Dr. Connie Ruzich recounts David McCullough's talk about the importance of reading, history, the arts, and understanding the people that helped make us who we are. Ruzich repeats an extensive list of books by or recommended by McCullough.
The Pulitzer Prize-winning historian traces his own history and schooling in Pittsburgh. McCullough previews his next book, titled "Americans in Paris," and mentions favorite past subjects, such as the Brooklyn Bridge.
The Pittsburgh Symphony Principal Guest Conductor talks about Rachmaninoff's Piano Concerto #3, Vocalise and Symphonic Dances, as well as his blog, family connections in Hollywood, and TV projects in Detroit.
Handel's early and little-known oratorio passion will be performed at Calvary Episcopal Church, where Alan Lewis first conducted it three years ago. Predating Bach's passions, this interesting work uses a popular text by Barthold Heinrich Brockes. Alan Lewis explains.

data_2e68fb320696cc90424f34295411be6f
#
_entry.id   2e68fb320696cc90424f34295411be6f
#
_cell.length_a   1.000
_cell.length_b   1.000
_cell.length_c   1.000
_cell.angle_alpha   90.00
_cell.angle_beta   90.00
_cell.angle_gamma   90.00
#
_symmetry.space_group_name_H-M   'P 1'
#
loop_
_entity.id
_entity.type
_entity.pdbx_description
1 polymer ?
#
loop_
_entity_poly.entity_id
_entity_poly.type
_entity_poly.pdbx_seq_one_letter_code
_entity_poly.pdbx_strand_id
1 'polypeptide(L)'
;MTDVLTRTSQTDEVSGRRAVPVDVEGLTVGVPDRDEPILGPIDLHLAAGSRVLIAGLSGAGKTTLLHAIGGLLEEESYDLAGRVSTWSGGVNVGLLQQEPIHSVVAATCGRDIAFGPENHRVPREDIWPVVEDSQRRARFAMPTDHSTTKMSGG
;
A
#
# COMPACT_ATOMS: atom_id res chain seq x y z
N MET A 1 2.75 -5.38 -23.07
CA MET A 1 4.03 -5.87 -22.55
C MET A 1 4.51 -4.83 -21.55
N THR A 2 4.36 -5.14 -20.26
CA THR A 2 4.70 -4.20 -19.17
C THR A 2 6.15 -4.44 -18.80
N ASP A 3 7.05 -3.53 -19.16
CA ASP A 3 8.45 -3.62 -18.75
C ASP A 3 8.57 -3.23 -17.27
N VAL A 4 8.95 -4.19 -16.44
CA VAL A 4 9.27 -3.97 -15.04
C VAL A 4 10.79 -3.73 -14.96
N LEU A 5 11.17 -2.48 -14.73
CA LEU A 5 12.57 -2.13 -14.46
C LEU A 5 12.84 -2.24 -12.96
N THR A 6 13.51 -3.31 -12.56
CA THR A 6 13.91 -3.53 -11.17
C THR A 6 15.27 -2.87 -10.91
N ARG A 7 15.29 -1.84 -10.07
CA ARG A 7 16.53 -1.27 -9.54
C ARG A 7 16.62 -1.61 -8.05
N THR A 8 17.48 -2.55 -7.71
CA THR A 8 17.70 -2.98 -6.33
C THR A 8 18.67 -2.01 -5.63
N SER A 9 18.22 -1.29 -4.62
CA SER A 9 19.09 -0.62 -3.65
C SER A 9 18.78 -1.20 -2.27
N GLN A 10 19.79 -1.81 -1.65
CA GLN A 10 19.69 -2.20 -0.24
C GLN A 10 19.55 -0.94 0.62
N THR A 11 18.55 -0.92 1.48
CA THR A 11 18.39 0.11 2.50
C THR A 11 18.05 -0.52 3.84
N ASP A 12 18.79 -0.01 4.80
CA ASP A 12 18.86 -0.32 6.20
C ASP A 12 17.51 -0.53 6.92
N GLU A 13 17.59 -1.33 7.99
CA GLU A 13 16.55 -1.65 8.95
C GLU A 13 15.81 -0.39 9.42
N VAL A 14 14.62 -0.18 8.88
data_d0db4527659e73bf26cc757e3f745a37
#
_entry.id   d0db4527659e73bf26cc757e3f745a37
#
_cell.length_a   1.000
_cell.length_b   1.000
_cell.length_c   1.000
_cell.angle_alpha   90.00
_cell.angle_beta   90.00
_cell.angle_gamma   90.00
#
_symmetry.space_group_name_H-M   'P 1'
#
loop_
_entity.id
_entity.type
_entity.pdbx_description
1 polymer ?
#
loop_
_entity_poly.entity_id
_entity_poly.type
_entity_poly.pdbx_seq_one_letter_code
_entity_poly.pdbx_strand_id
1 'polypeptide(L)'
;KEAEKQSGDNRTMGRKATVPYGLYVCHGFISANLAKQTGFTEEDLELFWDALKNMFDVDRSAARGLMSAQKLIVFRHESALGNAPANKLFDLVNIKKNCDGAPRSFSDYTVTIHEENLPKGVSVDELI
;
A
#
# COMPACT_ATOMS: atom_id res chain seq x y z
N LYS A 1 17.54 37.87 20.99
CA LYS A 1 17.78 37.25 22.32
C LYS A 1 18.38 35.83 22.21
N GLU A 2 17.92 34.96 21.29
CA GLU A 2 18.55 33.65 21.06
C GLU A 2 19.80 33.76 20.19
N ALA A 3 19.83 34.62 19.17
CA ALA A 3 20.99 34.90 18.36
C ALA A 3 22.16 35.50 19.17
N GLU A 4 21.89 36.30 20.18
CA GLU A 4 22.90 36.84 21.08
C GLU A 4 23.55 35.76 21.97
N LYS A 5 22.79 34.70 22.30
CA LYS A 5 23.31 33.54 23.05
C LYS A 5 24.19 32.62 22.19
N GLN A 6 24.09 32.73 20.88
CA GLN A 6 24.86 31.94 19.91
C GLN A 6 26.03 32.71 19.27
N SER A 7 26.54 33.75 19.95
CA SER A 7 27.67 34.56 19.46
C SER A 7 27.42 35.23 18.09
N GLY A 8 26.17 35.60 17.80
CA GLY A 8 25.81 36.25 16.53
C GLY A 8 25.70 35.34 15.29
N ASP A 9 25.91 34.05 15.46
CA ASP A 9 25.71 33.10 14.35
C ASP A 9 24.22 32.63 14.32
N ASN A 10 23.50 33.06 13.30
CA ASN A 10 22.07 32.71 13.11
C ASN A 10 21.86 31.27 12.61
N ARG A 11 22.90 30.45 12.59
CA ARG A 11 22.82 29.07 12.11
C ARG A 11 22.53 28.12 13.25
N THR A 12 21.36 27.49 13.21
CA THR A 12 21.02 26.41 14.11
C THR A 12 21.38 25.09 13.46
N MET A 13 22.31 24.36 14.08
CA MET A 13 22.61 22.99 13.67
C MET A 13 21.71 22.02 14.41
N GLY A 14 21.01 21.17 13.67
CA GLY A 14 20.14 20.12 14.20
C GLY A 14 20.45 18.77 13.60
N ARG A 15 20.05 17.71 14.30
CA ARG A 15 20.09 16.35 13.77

The Macedonian piano virtuoso makes his Pittsburgh debut in Rachmaninoff's Rhapsody on a Theme of Paganini. He talks about the appeal of Rachmaninoff, the role of taste, and about Rachmaninoff's enormous hands.
Carnegie Mellon Baroque is the only ensemble that students play in strictly by choice. Director Stephen Schultz previews their April 4th concert, talks about teaching period style for modern instruments, and about his work with the Philharmonia Baroque Orchestra.